A much-respected architect in his day, Holden is probably best remembered for his designs for London Underground. But he did so much more, reports Anna Lewis
Well respected and lauded in his day, English architect Charles Holden is probably best remembered for his designs of London Underground stations.
The designs were the subject of a recent exhibition at the V&A, yet often overlooked is his other work, including the striking University of London Senate House and dozens of sites for the Imperial War Graves Commission.
With ‘fit for purpose’ as a byword, Holden’s ideas were simple, functional and not conforming to a specific style or genre, but rather to what suited the project in hand.
‘I don’t seek for a style, either ancient or modern,’ Holden wrote in an essay, The Kind of Architecture We Want in Britain, published in 1957. ‘I want an architecture which is through and through a good building; a building planned for specific purpose, constructed in the method and use of materials, old or new, most appropriate to the purpose the building has to serve.’
So respected was he for his work that he was twice offered a knighthood, in 1944 and again in 1951, declining on both occasions to be singled out for the honour in his belief that architecture was a collaborative effort.
Born in 1875 in Bolton, he worked first as a store clerk and then as a lab technician, but studied draughtsmanship at evening classes. He considered going into engineering before joining his brother-in-law in his architecture and surveying practice. From there he became articled to EW Leeson, a Manchester architect. During this time Holden attended and became a star student at Manchester School of Art.
Although Holden was clearly a singular talent in terms of innovative design, for most of his career he was a partner of Adams, Holden and Pearson, a commercial practice that closed in the Seventies (he died in 1960).
The practice specialised in the design of hospitals and a number of Holden’s earliest work were Tudor Revival and Arts and Crafts designs for hospitals, including the Belgrave Hospital for Children in Kennington, south London, designed in 1900. It was influenced by the work of Philip Webb and Henry Wilson and features Arts and Crafts signatures including steeply pitched roofs, corner towers and window surrounds in stone.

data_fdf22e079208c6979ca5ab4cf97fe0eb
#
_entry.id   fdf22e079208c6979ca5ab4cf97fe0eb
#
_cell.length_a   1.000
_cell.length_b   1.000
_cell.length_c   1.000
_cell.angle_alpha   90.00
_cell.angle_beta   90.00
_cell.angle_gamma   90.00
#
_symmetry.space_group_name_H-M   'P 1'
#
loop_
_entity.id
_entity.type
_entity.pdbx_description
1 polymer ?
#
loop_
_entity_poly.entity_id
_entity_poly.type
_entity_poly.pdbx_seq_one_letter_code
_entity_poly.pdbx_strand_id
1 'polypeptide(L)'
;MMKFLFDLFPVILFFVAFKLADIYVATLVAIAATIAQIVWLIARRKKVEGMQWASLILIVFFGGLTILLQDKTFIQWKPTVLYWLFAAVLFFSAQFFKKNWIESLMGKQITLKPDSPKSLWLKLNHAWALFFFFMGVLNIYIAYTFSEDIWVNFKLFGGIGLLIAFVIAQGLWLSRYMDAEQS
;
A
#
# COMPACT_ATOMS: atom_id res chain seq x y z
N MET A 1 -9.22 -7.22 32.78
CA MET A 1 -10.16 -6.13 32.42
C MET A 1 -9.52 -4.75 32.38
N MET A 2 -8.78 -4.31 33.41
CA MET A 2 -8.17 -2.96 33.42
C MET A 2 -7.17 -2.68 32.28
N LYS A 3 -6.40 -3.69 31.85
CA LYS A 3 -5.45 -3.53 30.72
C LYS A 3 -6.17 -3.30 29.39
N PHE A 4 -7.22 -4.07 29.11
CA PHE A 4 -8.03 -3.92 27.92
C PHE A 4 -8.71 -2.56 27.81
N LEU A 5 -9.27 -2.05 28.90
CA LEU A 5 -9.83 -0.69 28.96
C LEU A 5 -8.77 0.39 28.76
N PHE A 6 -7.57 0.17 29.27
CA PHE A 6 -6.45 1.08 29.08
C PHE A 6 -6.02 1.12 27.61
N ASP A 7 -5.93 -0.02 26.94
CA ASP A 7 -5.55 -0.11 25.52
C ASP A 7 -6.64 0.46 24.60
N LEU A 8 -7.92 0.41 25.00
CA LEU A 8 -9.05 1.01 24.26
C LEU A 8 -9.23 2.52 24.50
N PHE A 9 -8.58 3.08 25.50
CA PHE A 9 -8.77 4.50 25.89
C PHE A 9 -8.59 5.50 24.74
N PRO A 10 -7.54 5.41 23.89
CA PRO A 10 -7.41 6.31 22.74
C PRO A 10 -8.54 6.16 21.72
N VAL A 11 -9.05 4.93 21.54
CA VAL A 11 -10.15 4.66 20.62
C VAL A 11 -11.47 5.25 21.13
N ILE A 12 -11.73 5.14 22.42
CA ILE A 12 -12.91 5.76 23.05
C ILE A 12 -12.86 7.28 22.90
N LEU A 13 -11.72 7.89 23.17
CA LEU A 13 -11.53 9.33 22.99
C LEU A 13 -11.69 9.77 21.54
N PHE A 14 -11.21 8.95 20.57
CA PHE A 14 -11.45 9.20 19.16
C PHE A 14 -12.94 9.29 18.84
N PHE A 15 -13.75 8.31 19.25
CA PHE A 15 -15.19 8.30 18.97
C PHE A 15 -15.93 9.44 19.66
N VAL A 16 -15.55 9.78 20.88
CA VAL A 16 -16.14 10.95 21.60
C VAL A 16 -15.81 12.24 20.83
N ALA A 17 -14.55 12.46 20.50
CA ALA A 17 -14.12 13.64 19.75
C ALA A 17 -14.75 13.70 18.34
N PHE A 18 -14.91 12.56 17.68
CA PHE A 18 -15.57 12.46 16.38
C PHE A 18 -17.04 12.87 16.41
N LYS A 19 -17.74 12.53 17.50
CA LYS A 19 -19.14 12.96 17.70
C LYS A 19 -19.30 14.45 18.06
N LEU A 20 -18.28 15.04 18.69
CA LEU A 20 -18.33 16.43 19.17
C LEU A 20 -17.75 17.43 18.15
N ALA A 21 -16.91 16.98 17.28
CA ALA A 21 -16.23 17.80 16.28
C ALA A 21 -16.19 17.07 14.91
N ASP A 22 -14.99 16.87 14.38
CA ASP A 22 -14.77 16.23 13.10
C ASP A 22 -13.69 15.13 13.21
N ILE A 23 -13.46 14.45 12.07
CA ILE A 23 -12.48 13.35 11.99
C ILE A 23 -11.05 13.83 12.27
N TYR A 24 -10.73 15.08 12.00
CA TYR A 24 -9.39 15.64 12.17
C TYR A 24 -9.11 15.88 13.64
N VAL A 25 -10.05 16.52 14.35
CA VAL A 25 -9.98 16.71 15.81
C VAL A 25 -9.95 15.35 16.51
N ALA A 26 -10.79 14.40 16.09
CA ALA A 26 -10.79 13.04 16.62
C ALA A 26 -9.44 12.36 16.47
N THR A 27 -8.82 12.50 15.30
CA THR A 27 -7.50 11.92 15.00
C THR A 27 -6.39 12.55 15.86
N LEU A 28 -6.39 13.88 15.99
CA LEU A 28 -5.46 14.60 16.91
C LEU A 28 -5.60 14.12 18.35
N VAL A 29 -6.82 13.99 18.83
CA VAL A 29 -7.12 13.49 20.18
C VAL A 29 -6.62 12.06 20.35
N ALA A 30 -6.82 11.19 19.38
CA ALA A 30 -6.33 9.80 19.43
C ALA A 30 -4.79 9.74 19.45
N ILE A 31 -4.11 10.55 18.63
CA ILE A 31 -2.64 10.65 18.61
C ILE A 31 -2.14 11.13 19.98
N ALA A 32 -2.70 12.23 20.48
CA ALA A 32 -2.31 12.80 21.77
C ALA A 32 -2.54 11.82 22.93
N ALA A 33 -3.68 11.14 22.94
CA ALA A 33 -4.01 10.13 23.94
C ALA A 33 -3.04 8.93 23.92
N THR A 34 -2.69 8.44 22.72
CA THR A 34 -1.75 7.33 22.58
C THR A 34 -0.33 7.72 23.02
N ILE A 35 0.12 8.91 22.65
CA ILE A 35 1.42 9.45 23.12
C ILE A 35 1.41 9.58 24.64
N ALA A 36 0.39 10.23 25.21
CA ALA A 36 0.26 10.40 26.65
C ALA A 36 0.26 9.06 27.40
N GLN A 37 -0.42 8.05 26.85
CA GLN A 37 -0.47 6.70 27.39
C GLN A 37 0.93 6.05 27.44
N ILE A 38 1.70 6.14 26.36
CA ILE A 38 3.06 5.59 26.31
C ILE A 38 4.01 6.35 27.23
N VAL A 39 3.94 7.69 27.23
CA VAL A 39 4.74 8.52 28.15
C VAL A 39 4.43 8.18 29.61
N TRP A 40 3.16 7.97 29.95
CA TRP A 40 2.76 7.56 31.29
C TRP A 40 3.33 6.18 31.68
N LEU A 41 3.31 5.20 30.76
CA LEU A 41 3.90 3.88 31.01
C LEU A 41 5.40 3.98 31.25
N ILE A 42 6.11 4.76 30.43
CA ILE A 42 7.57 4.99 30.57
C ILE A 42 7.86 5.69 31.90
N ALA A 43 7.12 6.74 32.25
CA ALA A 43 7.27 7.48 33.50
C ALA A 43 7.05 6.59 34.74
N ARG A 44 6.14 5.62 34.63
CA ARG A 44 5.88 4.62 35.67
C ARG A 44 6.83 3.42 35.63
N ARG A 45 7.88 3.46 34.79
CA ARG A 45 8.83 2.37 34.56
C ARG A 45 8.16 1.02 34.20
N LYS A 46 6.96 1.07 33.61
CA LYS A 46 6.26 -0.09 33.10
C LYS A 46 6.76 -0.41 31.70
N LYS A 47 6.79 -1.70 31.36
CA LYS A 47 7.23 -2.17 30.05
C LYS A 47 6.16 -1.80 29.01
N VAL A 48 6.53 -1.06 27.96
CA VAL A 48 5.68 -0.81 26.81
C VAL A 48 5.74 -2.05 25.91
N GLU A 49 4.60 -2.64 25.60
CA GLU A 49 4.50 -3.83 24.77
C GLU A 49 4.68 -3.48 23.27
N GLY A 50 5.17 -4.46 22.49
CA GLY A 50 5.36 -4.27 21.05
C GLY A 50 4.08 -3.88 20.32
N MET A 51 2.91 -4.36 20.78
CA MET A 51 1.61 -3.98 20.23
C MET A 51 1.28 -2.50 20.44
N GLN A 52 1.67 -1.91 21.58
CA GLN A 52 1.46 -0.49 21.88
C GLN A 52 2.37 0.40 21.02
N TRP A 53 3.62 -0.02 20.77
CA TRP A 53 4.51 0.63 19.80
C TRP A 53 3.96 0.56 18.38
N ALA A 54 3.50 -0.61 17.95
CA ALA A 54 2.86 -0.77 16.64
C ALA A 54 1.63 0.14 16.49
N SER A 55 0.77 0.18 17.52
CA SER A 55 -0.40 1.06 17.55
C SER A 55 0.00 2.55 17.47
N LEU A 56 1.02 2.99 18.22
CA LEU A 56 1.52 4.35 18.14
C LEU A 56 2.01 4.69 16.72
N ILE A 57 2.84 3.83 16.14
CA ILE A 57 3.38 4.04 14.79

In 1902, he won the architectural competition to design the Bristol Central Library. Here the Tudor Revival elevations in Bath stone complement the adjacent Abbey Gate of Bristol Cathedral, and the front plays host to oriel windows and sculpture groups featuring figures of Chaucer, Bede and King Alfred, by Charles Pibworth.
For the interiors Holden kept the design classical, and the library was once described by architectural historian Andor Gomme as ‘one of the greatest masterpieces of the early modern movement.’ It was compared to Charles Rennie Mackintosh’s Glasgow School of Art, and this led to the suggestion that Mackintosh’s designs for the later part of the school were inspired by Holden’s.
Over the next few years, Holden designed many more inspirational buildings, one of which was the Sir Ernest Cassel-funded King Edward VII Sanatorium, built between 1903 and 1906. Here Holden took the needs of the patients in to consideration by creating long wings of south-facing rooms to maximise their exposure to sunlight and fresh air. He also designed the sanatorium’s V-shaped, open-air chapel.
During the First World War, Holden expressed a strong sense of personal duty and service and in 1917 put his architecture on hold and served with the Red Cross as a stretcher-bearer.
Immediately after the war and for 10 years until 1928 he designed 67 war cemeteries and memorials across France and Belgium for the Imperial War Graves Commission, including cemeteries at Louvencourt and Forceville in France, which became prototypes for his further designs.
Holden’s first involvement with London Underground came in 1923 when he was commissioned to design a facade for a side entrance at Westminster Tube station. This led to the designs for seven new stations in south London.
In contrast to his much-liked Underground stations, Holden’s designs for the University of London, built between 1931 and 1937, were met with mixed reviews. In the centre of Bloomsbury and a stone’s throw from the British Museum, the university Holden planned had an enormous single campus building featuring two skyscraper towers and 17 courtyards, all linked by a continuous spine.
Due to a lack of funds the scheme was gradually cut back and only the library and Senate House, one of the two planned towers, were completed. It could have been a blessing in disguise, for Senate House and its surroundings were criticised for being cold and rather intimidating looking, despite Holden’s use of rich materials and decorations inside.
Holden stuck to his guns, saying of the Senate House that he believed the building should have significance in form and take on a character of its own, requiring little in the way of embellishment. Fit for purpose indeed.
This article was first published in fx Magazine.